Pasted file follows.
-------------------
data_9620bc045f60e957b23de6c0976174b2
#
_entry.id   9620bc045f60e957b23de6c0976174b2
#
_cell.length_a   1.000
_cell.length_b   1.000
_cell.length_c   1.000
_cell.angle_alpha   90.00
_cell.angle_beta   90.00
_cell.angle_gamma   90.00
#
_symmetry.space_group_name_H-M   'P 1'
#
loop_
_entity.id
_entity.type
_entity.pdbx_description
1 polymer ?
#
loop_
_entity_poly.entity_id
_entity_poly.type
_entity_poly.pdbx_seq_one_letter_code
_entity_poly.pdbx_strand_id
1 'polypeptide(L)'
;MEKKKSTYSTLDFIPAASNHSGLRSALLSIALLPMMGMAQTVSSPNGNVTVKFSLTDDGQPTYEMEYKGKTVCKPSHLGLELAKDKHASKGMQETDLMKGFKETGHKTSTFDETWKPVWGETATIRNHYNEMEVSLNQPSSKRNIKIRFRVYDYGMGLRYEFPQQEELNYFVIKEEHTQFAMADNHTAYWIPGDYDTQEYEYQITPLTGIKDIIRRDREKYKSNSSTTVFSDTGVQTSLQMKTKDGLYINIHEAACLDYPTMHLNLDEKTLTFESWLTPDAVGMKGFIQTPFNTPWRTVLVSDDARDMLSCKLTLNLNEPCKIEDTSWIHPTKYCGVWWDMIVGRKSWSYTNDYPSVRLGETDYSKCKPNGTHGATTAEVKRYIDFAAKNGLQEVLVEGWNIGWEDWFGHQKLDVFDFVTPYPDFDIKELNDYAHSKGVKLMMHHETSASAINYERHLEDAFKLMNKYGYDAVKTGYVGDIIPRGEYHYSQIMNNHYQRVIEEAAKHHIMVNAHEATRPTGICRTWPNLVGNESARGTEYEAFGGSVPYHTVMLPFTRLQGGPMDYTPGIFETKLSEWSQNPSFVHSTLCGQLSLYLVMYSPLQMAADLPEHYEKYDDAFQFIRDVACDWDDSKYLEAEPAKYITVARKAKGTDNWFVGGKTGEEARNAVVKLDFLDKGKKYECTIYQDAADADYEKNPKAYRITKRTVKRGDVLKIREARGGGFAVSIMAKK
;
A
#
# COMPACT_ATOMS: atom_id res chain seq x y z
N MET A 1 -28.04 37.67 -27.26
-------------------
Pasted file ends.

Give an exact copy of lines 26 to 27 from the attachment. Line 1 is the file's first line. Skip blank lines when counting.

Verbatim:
;MEKKKSTYSTLDFIPAASNHSGLRSALLSIALLPMMGMAQTVSSPNGNVTVKFSLTDDGQPTYEMEYKGKTVCKPSHLGLELAKDKHASKGMQETDLMKGFKETGHKTSTFDETWKPVWGETATIRNHYNEMEVSLNQPSSKRNIKIRFRVYDYGMGLRYEFPQQEELNYFVIKEEHTQFAMADNHTAYWIPGDYDTQEYEYQITPLTGIKDIIRRDREKYKSNSSTTVFSDTGVQTSLQMKTKDGLYINIHEAACLDYPTMHLNLDEKTLTFESWLTPDAVGMKGFIQTPFNTPWRTVLVSDDARDMLSCKLTLNLNEPCKIEDTSWIHPTKYCGVWWDMIVGRKSWSYTNDYPSVRLGETDYSKCKPNGTHGATTAEVKRYIDFAAKNGLQEVLVEGWNIGWEDWFGHQKLDVFDFVTPYPDFDIKELNDYAHSKGVKLMMHHETSASAINYERHLEDAFKLMNKYGYDAVKTGYVGDIIPRGEYHYSQIMNNHYQRVIEEAAKHHIMVNAHEATRPTGICRTWPNLVGNESARGTEYEAFGGSVPYHTVMLPFTRLQGGPMDYTPGIFETKLSEWSQNPSFVHSTLCGQLSLYLVMYSPLQMAADLPEHYEKYDDAFQFIRDVACDWDDSKYLEAEPAKYITVARKAKGTDNWFVGGKTGEEARNAVVKLDFLDKGKKYECTIYQDAADADYEKNPKAYRITKRTVKRGDVLKIREARGGGFAVSIMAKK
;